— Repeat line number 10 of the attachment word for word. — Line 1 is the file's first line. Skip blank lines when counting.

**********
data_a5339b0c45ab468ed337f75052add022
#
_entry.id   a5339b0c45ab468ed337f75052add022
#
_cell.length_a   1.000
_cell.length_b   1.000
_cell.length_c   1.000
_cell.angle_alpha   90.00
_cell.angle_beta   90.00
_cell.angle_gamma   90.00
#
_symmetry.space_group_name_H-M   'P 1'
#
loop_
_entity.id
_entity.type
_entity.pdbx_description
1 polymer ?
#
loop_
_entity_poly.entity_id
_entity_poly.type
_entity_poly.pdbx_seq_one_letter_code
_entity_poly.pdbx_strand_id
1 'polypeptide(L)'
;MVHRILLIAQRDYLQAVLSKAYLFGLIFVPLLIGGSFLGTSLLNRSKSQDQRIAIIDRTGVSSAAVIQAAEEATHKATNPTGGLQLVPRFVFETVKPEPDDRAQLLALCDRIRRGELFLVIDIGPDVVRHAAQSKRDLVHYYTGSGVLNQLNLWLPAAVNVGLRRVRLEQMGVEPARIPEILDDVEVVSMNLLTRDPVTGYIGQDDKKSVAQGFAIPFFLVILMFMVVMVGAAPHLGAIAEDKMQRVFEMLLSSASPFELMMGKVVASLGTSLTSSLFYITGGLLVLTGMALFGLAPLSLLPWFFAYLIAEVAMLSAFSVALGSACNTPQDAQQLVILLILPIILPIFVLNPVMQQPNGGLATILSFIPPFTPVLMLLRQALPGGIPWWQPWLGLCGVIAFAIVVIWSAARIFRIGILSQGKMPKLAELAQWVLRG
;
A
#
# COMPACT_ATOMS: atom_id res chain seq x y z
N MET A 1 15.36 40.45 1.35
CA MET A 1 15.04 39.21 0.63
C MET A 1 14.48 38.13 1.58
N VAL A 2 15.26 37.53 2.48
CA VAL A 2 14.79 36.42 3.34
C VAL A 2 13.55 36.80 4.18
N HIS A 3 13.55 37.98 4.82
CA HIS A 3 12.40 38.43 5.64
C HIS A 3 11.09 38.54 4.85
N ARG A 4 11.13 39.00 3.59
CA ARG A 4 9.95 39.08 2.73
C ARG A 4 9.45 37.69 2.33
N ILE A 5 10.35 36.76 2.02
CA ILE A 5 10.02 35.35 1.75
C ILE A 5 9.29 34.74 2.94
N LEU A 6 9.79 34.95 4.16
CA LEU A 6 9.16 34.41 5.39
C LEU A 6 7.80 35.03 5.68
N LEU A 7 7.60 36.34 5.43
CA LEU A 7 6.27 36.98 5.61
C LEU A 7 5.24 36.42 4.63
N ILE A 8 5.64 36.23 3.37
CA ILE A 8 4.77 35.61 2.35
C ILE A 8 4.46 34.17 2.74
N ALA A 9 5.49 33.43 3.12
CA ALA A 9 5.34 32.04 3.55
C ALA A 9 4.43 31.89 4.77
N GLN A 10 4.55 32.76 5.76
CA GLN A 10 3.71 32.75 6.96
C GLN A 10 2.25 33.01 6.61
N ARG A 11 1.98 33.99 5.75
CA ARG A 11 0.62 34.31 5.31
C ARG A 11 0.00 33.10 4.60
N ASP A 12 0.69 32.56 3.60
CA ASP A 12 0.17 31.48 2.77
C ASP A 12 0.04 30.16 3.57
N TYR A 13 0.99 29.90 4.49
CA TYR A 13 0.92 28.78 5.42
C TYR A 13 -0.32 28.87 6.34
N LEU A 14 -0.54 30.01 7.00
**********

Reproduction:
_cell.angle_gamma   90.00